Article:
According to new research published Feb. 4, 2013 in JAMA Internal Medicine, America’s 78 million Baby Boomers (26%+ of total population) are less active, more obese, and less healthy than those of the previous generation. These results sadly affirm that even with a national obesity rate at an all-time high of 30.6%, there remains a continued inability to implement the needed change to reverse this trend, potentially dooming the U.S. to remain the world’s most obese nation faced with increasied health consequences.
Dr. Dana King and his team compared data for persons aged 46 - 64 years old during 2007 - 2010 (Baby Boomers) to those 46-64 during 1988 - 1994 (previous generation). In a Feb 5thTime report, Dr. King commented that the findings showed that although Baby Boomers have a longer life expectancy, they unfortunately “tend to live longer with a greater burden of chronic disease, and more disability. We are becoming over dependent on medications and surgical solutions rather than creating our own good health.”
A number of reports attribute the increase in health risks for Boomers to the combination of decreased activity with rising obesity rates. According to the Harvard School of Public Health: “Obesity increases the risk of several debilitating, and deadly diseases, including diabetes, heart disease, and some cancers” Indeed King's study shows obesity to be significantly higher at 39% among baby boomers compared to 29% for their parents. Only 35% of boomers are regular exercisers compared to 49.9% of the older generation when they were of similar age. 52% of boomers said they had no regular physical activity at all, while only 17% of their parents' generation reported the same level of inactivity.
Dr. King focused on this large difference in the typical amount of exercise done by each generation urging Baby Boomers to “adopt healthier lifestyles – to get more exercise and eat healthier diets.”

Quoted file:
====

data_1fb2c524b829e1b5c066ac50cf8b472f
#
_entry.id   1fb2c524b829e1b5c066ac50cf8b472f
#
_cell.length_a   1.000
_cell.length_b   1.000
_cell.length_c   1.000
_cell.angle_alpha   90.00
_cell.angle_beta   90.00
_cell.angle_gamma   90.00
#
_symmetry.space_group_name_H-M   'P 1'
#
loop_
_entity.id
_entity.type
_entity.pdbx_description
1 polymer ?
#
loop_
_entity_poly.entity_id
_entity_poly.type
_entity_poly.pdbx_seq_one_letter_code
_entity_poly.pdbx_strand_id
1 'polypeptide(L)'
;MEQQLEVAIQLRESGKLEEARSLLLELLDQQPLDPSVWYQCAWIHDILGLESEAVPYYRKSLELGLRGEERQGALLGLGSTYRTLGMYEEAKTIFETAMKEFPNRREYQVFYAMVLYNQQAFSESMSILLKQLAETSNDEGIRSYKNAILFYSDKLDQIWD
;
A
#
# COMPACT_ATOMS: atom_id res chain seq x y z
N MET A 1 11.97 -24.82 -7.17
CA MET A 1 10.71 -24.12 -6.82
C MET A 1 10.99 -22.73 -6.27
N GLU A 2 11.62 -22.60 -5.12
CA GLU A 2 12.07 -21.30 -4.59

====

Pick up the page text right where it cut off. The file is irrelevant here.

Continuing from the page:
While other research has made the health consequences of inactivity and obesity known, the new JAMA study illustrates a seemingly widening of the gap between knowledge and action towards healthy change. In a June 2011 AP Survey 42% of Boomers admitted to not attempting to ‘actively try to improve’ physical fitness by adopting a ‘regular program of physical exercise’, In a later December 2012 AP Survey on public perception on obesity, adult respondents admit ‘inactivity’ to be the major reason for the country’s obesity problem because: ‘People spend too much time in front of TV, video game and computer screens’.
In his previous 2007 study Adopting a Healthy Lifestyle in Middle Age, King shows substantial health benefits to embarking on a healthier lifestyle later in life, “middle-age is not too late to act….. It really needs to have a high priority in your personal life. People should just do everything they can to be active and eat health. It would make such a dramatic difference."
In his subsequent 2009 research on the 18 year decrease in adherence to healthy habits among adults 40-74, King believes his findings “should provide new motivation for an increasing commitment to promoting healthy lifestyles for the public good”.
Seems the nation is still waiting for the motivation. Hopefully the obesity rate won’t continue to climb in the meantime.
- DANA E KING MD , MS Professor and Chair, West Virginia University
- The Status of Baby Boomers' Health in the United States: The Healthiest Generation? Dana E. King, MD, MS; Eric Matheson, MD, MS; Svetlana Chirina, MPH; Anoop Shankar, MD, PhD, MPH; Jordan Broman-Fulks JAMA Intern Med. 2013;():1-2. doi:10.1001/jamainternmed.2013.2006. Published online February 4, 2013
- BOOMERS SURVEY JUNE 2011 Associated Press lifegoesstrong.com; conducted by Knowledge Networks July 13, 2011
- “OBESITY IN THE U.S.: PUBLIC PERCEPTIONS Nov. 21 – Dec. 14, 2012”Conducted and funded by The Associated Press-NORC Center for Public Affairs Research, University of Chicago Interview dates: Nov. 21 – Dec. 14, 2012;
- Turning Back the Clock: Adopting a Healthy Lifestyle in Middle Age Dana E. King, MD, MS, Arch G. Mainous III, PhD, Mark E. Geesey, MS,The American Journal of Medicine, Volume 120, Issue 7 , Pages 598-603, July 2007
- Adherence to Healthy Lifestyle Habits in US Adults, 1988-2006Dana E. King, MD, MS, Arch G. Mainous III, PhD, Mark Carnemolla, BS, Charles J. Everett, PhD The American Journal of Medicine Volume 122, Issue 6 , Pages 528-534, June 2009
- Weight Problems Take a Hefty Toll on Body and Mind Harvard School of Public Health Obesity Prevention Source Web site, Harvard school of Public Health, 677 Huntington Avenue, Boston, MA 02115